PMI VectorLink: Continuing to Reduce the Burden of Malaria around the World
- Malaria caused an estimated 627,000 deaths in 2020, and millions more fell sick from the disease.
- Indoor residual spraying, combined with entomological monitoring can reduce the number of malaria-transmitting mosquitoes.
- PMI VectorLink protected more than 35 million people from malaria in 2021.
In 2020, the World Health Organization estimates malaria killed 627,000 people around the world, an increase of 12 percent over the prior year. Many of the additional deaths were due to service disruptions during the COVID-19 pandemic. The WHO also estimates that 241 million people fell sick from the disease, with young children and pregnant women among the most vulnerable.
Prior to the pandemic’s onset, there had been major reductions in morbidity and mortality from malaria over the previous decade, gains primarily due to investments in vector control interventions by the U.S. President’s Malaria Initiative (PMI), the Global Fund, and country governments.
Since 2006, PMI has protected millions of people in sub-Saharan Africa from malaria through indoor residual spraying (IRS), which sprays insecticide on walls, ceilings, and other indoor resting places to kill mosquitoes that transmit malaria. Abt Global has contributed to this by leading the Africa Indoor Residual Spraying (AIRS) and PMI AIRS projects.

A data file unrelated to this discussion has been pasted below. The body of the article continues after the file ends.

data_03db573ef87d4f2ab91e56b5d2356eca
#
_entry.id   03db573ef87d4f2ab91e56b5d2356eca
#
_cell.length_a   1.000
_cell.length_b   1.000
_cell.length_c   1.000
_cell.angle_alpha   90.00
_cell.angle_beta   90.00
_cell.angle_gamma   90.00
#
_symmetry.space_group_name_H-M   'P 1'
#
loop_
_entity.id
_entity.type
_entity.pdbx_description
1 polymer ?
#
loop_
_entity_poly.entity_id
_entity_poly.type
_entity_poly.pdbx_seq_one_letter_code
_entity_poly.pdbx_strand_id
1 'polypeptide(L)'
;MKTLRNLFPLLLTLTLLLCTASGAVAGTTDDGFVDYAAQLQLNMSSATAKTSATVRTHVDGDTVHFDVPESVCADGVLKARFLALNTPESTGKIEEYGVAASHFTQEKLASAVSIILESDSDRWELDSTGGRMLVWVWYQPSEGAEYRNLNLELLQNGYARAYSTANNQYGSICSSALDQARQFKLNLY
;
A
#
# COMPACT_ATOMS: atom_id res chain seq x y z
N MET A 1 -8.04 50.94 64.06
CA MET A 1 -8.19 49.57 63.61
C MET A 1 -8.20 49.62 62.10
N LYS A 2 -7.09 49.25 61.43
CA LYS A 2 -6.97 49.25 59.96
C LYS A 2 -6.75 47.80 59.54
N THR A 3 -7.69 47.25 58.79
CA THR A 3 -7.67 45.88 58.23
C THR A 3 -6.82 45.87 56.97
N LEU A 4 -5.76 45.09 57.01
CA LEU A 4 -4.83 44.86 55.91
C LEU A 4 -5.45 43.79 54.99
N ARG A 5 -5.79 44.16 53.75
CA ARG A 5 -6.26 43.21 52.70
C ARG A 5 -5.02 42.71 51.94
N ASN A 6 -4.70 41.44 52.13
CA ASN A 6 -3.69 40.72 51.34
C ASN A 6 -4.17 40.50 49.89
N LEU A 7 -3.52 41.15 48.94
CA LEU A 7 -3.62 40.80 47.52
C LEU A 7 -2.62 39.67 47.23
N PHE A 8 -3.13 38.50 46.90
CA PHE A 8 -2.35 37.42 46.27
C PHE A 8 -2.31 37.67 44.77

In September 2017, the U.S. continued its commitment to tackling this deadly disease, launching the five-year PMI VectorLink Project, which Abt, joined by partners, also leads. Working in 24 countries in Africa as well as Cambodia and Colombia, the PMI VectorLink Project conducts robust entomological monitoring and equips countries to plan and implement IRS programs and other proven, life-saving malaria vector control interventions, including insecticide-treated nets (ITNs).
PMI VectorLink Project implements safe, cost-effective, and sustainable vector control interventions while promoting gender equity in all facets of planning and implementation. The project also is building the capacity of country governments to use epidemiological, entomological, and coverage data to support the optimal deployment of vector control tools based on each country’s context and needs.
The project’s data and experience with new and existing vector control tools informs global malaria best practices, guidelines, and policies. Through evidence-based practices, the project implements and supports social behavior change communication and mobilization activities to increase acceptance of vector control interventions.
PMI VectorLink project partners include Population Services International and PATH. VectorLink also receives support from the Liverpool School of Tropical Medicine, Malaria Consortium, Innovative Vector Control Consortium, McKinsey & Company, Inc., EnCompass LLC, BAO Systems LLC, and Dimagi, Inc.
PMI VectorLink protected over 35 million people from malaria in 2021, including 3.4 million children under age 5. The project also trained 33,086 people to deliver IRS.